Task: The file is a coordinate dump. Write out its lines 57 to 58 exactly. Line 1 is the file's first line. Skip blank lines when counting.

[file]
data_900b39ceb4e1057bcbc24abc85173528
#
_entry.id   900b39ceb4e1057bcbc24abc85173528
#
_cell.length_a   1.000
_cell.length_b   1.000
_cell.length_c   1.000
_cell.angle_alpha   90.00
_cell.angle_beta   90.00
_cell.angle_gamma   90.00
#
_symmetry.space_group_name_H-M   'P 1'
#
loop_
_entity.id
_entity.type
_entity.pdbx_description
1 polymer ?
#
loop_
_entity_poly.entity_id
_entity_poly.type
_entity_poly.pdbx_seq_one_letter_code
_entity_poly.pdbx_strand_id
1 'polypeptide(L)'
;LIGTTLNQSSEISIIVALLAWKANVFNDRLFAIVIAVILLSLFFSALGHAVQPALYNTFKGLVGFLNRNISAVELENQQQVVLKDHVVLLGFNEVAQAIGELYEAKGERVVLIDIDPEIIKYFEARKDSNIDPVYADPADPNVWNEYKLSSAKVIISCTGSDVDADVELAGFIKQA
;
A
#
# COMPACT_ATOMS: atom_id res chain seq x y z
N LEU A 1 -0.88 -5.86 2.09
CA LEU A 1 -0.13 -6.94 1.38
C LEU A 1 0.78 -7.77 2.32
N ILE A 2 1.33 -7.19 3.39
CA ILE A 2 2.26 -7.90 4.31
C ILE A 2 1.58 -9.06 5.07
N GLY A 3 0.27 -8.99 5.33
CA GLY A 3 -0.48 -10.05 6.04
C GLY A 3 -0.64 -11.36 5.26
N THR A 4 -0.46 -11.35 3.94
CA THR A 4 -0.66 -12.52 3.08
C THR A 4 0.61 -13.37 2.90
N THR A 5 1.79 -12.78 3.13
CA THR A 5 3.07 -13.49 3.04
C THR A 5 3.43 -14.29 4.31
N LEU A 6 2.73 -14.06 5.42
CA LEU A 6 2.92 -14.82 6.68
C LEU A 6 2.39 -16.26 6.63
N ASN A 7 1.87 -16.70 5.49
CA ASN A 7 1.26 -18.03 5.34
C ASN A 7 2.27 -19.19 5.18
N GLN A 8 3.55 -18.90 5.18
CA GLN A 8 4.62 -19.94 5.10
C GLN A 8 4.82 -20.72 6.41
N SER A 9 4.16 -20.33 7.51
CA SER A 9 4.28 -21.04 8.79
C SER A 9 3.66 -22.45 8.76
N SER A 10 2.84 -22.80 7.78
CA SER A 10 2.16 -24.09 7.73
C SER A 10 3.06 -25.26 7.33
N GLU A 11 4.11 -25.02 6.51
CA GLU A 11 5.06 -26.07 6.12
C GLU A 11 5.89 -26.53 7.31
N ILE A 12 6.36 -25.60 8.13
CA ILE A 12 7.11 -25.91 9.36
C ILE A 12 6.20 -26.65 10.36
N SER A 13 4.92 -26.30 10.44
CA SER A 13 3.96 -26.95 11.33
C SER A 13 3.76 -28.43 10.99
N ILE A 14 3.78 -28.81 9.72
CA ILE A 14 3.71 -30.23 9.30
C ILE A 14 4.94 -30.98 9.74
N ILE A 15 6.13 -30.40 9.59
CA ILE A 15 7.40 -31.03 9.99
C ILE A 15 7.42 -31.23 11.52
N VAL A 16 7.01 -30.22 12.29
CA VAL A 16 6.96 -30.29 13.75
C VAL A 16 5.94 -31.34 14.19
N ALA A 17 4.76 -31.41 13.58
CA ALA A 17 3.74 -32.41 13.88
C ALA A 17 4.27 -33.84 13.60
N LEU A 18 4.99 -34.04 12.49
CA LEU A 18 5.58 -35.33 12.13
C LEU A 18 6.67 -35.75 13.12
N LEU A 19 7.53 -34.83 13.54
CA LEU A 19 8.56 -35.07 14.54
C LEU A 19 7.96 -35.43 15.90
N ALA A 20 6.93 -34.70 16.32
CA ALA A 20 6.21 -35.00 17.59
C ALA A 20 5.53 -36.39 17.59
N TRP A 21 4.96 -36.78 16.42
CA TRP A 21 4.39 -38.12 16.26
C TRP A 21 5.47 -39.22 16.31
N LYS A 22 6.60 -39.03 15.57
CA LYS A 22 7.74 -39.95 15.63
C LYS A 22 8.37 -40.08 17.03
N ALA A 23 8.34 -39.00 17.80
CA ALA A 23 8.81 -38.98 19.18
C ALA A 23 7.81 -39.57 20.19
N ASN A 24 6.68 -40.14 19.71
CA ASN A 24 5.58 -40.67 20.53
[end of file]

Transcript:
C SER A 9 3.66 -22.45 8.76
N SER A 10 2.84 -22.80 7.78